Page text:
: a slightly darker hair shade from the base coat located in a dorsal stripe along the horse's backbone, horizontal striping on the upper legs and sometimes transverse striping across the shoulders. These markings identify a horse as a dun as opposed to a buckskin
    Buckskin
    Buckskin may refer to:*Buckskin , leather made of buck hide*Buckskins, an outfit of buckskin leather*Buckskin , a color of horses similar to buckskin leather...

     or a bay
    Bay (color)
    Bay is a hair coat color of horses, characterized by a reddish brown body color with a black mane, tail, ear edges, and lower legs. Bay is one of the most common coat colors in many horse breeds....

    .
  • Pinto
    Pinto horse
    A pinto horse has a coat color that consists of large patches of white and any other color. The distinction between "pinto" and "solid" can be tenuous, as so-called "solid" horses frequently have areas of white hair. Various cultures throughout history appear to have selectively bred for pinto...

    : A horse coat color that is distinguished by one of several possible broad spotting patterns, as opposed to the smaller spots typical of the Appaloosa. Variations include Piebald
    Piebald
    A piebald or pied animal is one that has a spotting pattern of large unpigmented, usually white, areas of hair, feathers, or scales and normally pigmented patches, generally black. The colour of the animal's skin underneath its coat is also pigmented under the dark patches and unpigmented under...

    , Skewbald
    Skewbald
    Skewbald is a color pattern of horses. A skewbald horse has a coat made up of white patches on a non-black base coat, such as chestnut, bay, or any color besides black coat. Skewbald horses which are bay and white are sometimes called tricoloured...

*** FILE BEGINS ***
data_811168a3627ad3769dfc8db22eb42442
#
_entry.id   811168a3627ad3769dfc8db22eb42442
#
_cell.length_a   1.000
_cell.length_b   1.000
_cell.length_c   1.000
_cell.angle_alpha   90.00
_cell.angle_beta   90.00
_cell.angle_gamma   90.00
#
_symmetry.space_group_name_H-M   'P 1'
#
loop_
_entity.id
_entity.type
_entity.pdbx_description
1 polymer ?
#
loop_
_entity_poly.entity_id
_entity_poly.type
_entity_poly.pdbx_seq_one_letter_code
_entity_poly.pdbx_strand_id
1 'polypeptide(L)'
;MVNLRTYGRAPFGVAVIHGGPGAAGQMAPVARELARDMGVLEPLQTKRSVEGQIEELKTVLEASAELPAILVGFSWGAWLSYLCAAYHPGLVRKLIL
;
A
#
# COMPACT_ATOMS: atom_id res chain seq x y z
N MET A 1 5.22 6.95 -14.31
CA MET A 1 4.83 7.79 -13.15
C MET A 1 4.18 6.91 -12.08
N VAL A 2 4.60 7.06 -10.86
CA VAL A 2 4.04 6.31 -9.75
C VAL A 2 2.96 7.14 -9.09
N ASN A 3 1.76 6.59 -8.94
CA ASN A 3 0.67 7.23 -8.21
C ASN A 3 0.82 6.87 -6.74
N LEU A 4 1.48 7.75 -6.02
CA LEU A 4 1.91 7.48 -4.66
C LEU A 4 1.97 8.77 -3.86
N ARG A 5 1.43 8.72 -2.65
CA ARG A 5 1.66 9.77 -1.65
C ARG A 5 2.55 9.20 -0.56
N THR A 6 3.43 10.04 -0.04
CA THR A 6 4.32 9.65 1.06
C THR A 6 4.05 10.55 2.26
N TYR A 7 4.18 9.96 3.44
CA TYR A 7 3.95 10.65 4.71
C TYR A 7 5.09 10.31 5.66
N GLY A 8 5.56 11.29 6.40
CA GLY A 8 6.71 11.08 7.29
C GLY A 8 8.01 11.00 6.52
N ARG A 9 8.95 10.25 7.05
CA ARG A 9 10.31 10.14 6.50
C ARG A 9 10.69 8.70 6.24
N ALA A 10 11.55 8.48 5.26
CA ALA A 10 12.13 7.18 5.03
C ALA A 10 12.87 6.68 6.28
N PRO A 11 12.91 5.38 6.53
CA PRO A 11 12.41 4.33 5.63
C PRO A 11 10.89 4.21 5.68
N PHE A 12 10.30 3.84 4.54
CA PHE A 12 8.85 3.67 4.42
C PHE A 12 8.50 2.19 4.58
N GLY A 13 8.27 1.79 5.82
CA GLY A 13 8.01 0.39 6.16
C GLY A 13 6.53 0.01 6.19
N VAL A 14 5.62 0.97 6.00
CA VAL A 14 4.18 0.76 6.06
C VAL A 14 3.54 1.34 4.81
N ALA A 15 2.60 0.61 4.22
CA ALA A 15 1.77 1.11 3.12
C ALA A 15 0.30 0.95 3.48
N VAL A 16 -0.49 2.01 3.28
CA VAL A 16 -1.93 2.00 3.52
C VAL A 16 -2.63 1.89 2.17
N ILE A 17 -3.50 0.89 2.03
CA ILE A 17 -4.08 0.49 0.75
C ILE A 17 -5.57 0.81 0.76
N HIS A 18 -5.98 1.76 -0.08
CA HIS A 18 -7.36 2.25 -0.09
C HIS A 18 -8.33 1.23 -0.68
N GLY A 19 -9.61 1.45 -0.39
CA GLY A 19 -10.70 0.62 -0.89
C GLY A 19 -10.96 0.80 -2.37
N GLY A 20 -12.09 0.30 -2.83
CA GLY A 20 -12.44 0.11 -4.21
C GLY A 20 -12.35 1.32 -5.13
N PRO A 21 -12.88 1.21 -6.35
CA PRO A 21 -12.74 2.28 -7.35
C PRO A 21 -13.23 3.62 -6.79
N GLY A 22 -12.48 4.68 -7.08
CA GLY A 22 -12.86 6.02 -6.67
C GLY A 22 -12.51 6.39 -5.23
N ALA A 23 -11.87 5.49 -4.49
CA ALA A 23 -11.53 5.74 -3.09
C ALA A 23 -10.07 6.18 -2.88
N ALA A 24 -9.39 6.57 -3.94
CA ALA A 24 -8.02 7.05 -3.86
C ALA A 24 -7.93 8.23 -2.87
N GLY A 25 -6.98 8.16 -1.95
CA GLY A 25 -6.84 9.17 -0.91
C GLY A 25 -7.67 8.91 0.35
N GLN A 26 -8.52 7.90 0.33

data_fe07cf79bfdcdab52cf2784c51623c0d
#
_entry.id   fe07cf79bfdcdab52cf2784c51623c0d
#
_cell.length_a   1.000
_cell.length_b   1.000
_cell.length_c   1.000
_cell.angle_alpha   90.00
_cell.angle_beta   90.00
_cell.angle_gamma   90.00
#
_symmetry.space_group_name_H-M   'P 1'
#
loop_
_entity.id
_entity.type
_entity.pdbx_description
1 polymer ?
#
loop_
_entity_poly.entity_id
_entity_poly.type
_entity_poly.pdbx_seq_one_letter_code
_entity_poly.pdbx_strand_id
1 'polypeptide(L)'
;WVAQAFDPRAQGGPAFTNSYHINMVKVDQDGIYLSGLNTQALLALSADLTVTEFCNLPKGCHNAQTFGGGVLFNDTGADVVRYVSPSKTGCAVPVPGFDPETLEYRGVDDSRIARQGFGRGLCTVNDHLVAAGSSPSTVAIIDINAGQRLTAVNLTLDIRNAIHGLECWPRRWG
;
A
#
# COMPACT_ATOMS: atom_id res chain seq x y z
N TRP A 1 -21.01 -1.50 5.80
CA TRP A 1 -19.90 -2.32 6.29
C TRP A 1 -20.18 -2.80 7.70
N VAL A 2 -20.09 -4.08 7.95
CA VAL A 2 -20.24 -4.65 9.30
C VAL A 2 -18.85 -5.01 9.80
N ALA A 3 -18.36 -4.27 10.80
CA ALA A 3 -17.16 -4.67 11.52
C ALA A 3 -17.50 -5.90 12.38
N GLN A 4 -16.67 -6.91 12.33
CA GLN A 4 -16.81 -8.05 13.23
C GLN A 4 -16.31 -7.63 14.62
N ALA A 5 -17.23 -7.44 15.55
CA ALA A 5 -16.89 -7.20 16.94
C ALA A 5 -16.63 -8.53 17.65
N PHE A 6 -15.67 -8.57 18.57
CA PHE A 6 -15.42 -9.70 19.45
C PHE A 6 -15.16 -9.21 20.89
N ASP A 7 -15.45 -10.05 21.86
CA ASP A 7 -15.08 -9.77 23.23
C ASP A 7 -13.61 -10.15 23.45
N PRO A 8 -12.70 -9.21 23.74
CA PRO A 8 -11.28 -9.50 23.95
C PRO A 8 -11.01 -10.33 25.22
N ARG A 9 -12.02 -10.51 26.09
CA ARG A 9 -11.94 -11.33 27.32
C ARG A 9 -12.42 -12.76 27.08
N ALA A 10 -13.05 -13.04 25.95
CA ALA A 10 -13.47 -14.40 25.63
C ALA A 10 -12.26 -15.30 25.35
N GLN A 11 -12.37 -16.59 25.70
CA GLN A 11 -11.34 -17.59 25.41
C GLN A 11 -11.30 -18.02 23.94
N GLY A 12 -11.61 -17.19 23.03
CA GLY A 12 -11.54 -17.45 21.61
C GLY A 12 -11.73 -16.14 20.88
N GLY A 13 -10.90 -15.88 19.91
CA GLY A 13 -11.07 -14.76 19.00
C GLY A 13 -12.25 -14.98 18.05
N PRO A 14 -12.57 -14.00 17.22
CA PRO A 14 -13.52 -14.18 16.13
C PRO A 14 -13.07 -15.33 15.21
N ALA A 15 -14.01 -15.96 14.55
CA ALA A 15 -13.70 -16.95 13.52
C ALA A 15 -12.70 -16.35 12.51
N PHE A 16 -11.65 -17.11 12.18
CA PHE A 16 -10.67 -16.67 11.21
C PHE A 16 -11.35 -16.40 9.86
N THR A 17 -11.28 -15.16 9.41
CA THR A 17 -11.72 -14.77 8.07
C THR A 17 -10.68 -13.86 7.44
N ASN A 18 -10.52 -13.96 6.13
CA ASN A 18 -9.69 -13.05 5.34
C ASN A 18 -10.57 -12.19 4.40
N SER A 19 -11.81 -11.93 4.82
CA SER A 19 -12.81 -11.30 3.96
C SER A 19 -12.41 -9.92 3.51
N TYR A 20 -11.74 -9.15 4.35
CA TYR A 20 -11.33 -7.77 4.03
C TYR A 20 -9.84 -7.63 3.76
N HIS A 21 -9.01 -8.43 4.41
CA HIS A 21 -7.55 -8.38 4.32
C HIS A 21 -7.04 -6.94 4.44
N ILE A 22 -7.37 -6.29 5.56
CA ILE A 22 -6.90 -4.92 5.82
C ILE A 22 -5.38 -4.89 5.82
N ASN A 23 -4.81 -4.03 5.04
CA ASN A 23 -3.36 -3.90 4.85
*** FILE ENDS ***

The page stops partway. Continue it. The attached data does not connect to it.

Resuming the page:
, Overo
    Overo
    Overo refers to several genetically unrelated pinto coloration patterns of white-over-dark body markings in horses, and is a term used by the American Paint Horse Association to classify a set of pinto patterns that are not Tobiano...

    , Tobiano
    Tobiano
    Tobiano is a spotted color pattern commonly seen in Pinto horses, produced by a dominant gene. The tobiano gene produces white-haired, pink-skinned patches on a base coat color. The coloration is present from birth and does not change throughout the horse's lifetime, unless the horse also carries...

    , Tovero
    Tovero
    The Tovero coloration is a mix of tobiano and overo colorations in Pinto horses and American Paint Horses. The genetics of pinto coloration are not always fully understood, and some horses have a combination of patterns that does not fit cleanly in either category.Some characteristics of a Tovero...

     and Sabino
    Sabino
    Sabino is a municipality in the state of São Paulo in Brazil. The population in 2004 was 5,146 and the area is 312.57 km². The elevation is 412 m....

    .
  • Roan
    Roan (horse)
    Roan is a horse coat color pattern characterized by an even mixture of colored and white hairs on the body, while the head and "points"—lower legs, mane and tail—are more solid-colored. The roan pattern is dominantly-inherited, and is found in many horse breeds...

    : A horse coat color that features white and dark hairs intermingled together, but the horse has head and legs of the base color with very little white. Roans sometimes have dark areas on their coats similar to Bend-Or spots
    Bend-Or spots
    Bend-Or spots are a type of spotted marking found on horses. They are fairly rare and range in color from slightly darker than the horse's coat to an almost-black shade. These random spots are most commonly seen on palominos, chestnuts, and darker horses, and may not appear until the horse is...

    , called "corn marks".